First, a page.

Tips to create even better Moodle courses

September 24, 2020 By Moodle

It goes without saying that remote learning is not easy despite popular belief. Many students around the world have expressed the view that, despite the use of technology in education, they’re still finding it harder and harder to keep up with their lessons online and receive the quality education they used to experience in a traditional classroom setting.

Much like them, teachers are also having a hard time leading classes and delivering lessons and assessments and, with so many factors subtracted from the usual equation in the classroom, we’re all now seeking ways to better run classes online.

This is where Moodle comes into play.

Today we look back at a series of tips that instructional designer Michelle Lomman (South West TAFE) shared with teachers at MoodleMoot Global 2020 to create better Moodle courses for their learners – focusing especially on consistency and variety.

Teaching with consistency

“If your courses are consistent, your learners will be able to focus on what they’re learning rather than trying to figure out where to find things and how to do things,” Michelle said.

So, how can you make sure that your courses remain consistent?

  • Use naming conventions for all your sections, folders activities and resources, so that it’s intuitive for your learners to know where they’re at in your course, or what activity you’re exactly referring to. Organising your blocks and layout consistently will also help your learners intuitively find what they’re looking for.
  • Provide clear and consistent instructions for Quizzes and Assignments so that your learners can easily understand what they need to do. Write completion criteria so they know how they will get the green tick: do they need to achieve a certain grade, do they only need to submit an assignment, do they need to reply to a Forum post?
  • Be visually consistent. Text styles available in Moodle’s Atto text editor allow you to easily organise information using headings and subheadings, which also makes your content more accessible. Choose images and icons with a similar style to make your course look more professional and clean.
  • Use access restrictions, groupings and overrides to organise how and when your learners will get to certain sections in your course.
  • Show your learners the course completion requirements. Display them on the Dashboard and throughout the Moodle course to let students know where they’re at. Use categories within the grader report, for example separating Activities and Assessments and hide items that will not get a formal grade so that they don’t show up in what learners see.


Adding variety to increase engagement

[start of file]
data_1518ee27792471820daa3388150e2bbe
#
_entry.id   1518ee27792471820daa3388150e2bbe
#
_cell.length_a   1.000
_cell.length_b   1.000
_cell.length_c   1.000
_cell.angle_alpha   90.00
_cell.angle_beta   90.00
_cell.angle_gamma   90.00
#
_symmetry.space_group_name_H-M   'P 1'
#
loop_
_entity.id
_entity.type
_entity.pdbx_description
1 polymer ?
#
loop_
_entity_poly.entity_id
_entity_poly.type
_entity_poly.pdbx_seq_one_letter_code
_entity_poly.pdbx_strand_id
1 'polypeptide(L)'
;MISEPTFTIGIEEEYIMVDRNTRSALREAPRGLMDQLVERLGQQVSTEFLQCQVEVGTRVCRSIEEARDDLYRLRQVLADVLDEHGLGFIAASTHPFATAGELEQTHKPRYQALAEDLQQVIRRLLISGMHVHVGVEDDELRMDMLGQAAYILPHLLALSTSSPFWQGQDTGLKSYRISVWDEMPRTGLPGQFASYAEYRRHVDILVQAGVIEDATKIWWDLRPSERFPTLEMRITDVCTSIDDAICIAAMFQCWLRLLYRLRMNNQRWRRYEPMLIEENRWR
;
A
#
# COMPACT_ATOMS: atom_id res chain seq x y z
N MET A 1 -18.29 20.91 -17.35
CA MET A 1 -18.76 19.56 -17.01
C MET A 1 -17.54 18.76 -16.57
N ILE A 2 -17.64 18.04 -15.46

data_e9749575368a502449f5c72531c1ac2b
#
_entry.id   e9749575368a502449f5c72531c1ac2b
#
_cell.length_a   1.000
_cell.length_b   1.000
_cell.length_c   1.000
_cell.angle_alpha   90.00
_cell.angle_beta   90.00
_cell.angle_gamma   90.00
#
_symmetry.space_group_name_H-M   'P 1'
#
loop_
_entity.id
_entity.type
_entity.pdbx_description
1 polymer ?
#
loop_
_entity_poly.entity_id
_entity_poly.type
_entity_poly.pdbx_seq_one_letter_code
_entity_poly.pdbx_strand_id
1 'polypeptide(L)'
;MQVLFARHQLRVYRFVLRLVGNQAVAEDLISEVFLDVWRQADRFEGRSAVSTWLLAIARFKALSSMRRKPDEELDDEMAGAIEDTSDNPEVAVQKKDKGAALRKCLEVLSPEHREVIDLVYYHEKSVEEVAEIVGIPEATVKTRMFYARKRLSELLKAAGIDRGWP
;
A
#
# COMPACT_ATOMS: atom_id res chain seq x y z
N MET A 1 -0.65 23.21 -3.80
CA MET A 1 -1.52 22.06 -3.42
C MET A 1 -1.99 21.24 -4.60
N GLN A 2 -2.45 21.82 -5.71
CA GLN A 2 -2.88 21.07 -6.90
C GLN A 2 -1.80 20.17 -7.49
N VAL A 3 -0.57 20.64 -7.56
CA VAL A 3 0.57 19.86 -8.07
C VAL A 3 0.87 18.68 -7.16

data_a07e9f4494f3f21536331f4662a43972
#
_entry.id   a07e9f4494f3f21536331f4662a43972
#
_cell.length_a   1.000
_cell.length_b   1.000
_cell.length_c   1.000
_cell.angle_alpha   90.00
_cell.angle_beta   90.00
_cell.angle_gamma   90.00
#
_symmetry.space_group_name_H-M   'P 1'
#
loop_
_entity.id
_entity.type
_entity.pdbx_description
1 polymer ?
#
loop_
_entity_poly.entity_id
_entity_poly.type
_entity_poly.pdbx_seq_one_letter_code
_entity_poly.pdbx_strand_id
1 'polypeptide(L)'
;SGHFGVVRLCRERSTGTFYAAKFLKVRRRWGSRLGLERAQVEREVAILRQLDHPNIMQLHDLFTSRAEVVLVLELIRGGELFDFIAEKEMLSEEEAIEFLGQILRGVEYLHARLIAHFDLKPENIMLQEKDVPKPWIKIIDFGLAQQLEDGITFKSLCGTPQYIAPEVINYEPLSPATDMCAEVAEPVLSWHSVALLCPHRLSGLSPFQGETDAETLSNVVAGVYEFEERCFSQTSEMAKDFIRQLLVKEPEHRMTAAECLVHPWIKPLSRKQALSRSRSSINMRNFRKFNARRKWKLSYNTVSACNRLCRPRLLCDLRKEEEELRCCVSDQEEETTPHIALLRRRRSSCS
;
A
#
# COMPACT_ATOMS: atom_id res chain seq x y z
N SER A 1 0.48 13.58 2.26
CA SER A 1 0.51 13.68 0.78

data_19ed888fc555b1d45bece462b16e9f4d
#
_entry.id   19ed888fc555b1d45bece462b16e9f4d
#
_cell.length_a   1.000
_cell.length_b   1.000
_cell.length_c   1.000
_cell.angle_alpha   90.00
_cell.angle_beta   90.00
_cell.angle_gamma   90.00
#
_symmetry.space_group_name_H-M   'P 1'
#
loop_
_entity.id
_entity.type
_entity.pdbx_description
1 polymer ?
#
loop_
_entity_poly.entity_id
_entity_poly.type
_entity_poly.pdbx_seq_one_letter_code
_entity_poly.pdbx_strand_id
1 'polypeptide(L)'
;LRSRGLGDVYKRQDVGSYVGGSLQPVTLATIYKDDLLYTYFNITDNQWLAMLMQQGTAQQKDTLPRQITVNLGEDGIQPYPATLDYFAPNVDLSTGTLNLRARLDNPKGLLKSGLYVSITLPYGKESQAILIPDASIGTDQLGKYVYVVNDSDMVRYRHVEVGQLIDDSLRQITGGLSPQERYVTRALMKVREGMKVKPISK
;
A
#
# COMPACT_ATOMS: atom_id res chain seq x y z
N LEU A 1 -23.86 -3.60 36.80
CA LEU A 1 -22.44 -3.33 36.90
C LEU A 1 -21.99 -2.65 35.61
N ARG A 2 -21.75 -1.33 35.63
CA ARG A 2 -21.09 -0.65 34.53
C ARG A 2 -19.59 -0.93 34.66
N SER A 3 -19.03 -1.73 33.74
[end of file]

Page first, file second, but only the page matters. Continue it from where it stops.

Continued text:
According to Michelle, you can further improve your Moodle courses by adding a touch of variety in them, such as creating different types of activities that best suit the needs of your students. 

Moodle comes with a variety of tools that enable you to create many kinds of content and engage with learners in many different ways – here are some of Michelle’s favourite tips to make the most out of our open source LMS:

  • Give personalised feedback to your learners with a short video or audio, which you can easily record from within each text editor spot in Moodle. You can also record video or audio instructions to support activities and assessments.
  • Encourage learners to collaborate sharing images, uploading files to showcase their work and posting video messages in Forums to learn from each other. In times of Covid-19 and school closures, fostering relationships and camaraderie between learners like they used to experience in the classroom can help students feel less isolated too!
  • Use video content to engage students. Organise your videos in Books or in a Glossary, or embed them in Activities like a Quiz or a Questionnaire. Create interactive video activities with H5P, for example, with self-marking questions for learners to follow up with.
  • Interact with learners in a live chat, which is a great low-bandwidth option for collaboration. Add a chat to any of the sections in your course so students can talk to you and to each other, or set up ‘office hours’ to let them know when you’ll be available to chat.

All in all, Moodle enables you to create great online courses that meet your learners’ needs, as well as increase their engagement in a remote learning environment. 

This blog is based on a MoodleMootGlobal Online 2020 presentation by instructional designer Michelle Lomman (South West TAFE).

Watch Michelle Lomman’s presentation with even more Moodle tips and strategies to create better courses here: